Title: Letter from Captain V.C. Best to Hugh Keenleyside.
Subject: Japanese-Canadian education, military service and internment.
Creator: Captain V.C. Best and unknown newspapers.
Date: February 7, 1943.
Citation: Library and Archives Canada, RG25, vol. 3037, file 4166-40, Captain V.C. Best to Hugh Keenleyside, 7 February, 1943.
Resource cited in:
Dear Dr. Keenleyside,
Herewith cuttings from papers dealing with the B.C. Minister of Education’s proposal to deny the Japanese and Canadian-Japanese children the right to education.
It is quite evident that no municipality can carry an influx of children without having to meet the taxes locally – and that if the parents are not taxed, the resident taxpayers must pay more than their share. It would seem right that the Dominion Government should take a fair share of the costs of evacuees education – but to attempt to outlaw the children is very cowardly, to say the least, and it also opens the door to the future outlawry of Chinese, Indians, Negroes, Jews or any other minority that happens to displease the “powers that be” in the Legislature of the moment.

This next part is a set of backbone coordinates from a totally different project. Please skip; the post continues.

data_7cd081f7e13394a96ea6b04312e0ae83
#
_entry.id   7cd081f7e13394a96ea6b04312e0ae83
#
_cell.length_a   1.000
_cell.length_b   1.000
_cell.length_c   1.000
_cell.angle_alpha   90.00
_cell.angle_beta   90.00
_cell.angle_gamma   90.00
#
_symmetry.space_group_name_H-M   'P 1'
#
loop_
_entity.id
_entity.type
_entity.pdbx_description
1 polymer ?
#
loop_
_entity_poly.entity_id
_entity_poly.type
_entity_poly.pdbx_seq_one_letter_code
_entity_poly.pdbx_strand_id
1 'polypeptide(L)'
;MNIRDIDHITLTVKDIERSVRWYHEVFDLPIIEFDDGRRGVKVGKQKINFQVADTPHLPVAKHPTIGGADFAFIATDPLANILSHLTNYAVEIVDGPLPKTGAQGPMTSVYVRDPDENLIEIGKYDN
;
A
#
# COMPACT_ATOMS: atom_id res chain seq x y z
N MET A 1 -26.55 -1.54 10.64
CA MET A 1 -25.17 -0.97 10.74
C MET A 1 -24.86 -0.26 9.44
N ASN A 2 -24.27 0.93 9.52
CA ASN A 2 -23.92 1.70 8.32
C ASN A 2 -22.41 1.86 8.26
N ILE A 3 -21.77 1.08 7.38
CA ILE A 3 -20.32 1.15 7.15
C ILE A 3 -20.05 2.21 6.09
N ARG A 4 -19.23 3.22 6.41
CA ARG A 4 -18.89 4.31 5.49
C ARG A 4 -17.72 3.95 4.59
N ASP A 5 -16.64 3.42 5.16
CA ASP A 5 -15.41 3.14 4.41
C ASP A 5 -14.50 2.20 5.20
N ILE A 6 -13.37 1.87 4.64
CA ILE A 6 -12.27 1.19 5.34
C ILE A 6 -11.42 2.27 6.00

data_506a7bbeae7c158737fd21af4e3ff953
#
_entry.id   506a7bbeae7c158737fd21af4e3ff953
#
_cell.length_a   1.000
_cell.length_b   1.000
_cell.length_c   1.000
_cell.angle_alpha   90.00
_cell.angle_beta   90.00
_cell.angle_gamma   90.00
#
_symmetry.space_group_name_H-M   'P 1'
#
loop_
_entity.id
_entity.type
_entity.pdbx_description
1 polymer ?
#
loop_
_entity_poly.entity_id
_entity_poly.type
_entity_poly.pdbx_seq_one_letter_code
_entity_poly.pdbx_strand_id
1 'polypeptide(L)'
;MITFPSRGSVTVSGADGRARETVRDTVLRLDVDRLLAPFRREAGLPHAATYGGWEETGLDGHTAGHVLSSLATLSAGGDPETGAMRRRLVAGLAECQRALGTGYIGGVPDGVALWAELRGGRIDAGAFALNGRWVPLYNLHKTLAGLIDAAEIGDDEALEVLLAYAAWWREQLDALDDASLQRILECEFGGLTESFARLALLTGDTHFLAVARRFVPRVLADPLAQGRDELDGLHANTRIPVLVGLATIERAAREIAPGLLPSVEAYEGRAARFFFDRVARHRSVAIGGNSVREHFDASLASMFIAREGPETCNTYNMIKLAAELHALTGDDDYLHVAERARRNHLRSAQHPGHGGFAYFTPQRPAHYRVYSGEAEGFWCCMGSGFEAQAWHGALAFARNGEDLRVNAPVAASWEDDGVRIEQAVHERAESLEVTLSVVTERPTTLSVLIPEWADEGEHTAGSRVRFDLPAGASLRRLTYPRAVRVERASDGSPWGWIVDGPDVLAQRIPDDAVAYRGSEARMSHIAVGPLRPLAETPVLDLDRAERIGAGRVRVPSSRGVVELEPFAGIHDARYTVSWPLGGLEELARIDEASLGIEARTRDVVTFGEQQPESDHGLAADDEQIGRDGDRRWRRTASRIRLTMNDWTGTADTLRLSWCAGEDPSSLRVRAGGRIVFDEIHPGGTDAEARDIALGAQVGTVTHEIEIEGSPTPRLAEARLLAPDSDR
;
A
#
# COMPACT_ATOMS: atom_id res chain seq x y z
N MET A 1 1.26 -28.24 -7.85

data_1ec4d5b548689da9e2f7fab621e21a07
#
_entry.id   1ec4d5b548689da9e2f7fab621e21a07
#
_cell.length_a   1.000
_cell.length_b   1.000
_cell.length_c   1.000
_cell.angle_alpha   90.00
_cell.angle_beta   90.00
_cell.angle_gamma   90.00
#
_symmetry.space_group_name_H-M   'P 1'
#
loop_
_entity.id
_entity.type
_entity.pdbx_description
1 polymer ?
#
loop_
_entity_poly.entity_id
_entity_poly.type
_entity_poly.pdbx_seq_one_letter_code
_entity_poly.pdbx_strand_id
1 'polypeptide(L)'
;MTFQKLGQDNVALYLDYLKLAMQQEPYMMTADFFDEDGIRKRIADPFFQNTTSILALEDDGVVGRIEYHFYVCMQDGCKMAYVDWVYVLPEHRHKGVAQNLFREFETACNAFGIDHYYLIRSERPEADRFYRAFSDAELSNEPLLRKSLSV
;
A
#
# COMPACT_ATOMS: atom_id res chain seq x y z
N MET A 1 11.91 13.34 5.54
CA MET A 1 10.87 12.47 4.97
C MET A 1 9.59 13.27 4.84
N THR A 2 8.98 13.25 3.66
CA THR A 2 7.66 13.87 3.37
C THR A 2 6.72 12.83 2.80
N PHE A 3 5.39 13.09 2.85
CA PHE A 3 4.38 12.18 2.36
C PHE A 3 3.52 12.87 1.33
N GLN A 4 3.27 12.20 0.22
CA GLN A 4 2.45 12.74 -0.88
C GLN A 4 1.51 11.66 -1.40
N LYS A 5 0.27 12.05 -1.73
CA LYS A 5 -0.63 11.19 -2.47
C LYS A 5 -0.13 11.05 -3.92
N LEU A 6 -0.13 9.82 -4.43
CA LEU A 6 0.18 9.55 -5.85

I am sure that the Dominion Government can be relied upon to use sufficient pressure on the B.C. Legislature to prevent action that can only be construed as pandering to Nazism. I hope it will.
Please note that 28,000 American-Japanese have been enlisted to fight for U.S.A. It is time that Canada took the same action.
It is manifestly unfair that our sons should take the risk of death, disablement, sickness and that the wives of these soldiers should be denied the right of motherhood through death etc and that Canadian-Japanese should be granted the privilege of absolute personal safety, when rightly they should share the common danger. It is time that the opinions of political leaders suffering from mass hysteria should be firmly discarded. I refer to B.C.
I have had many letters from the Can-Japanese, and many of them are quite happy in their new environment, albeit homesick for their homes in B.C. In many of the letters were references to the courtesy and consideration shown to them by the R.C.M.P. covering Hastings Park, escort duty and camp life. They speak very highly of the R.C.M.P. and consider them good friends to have.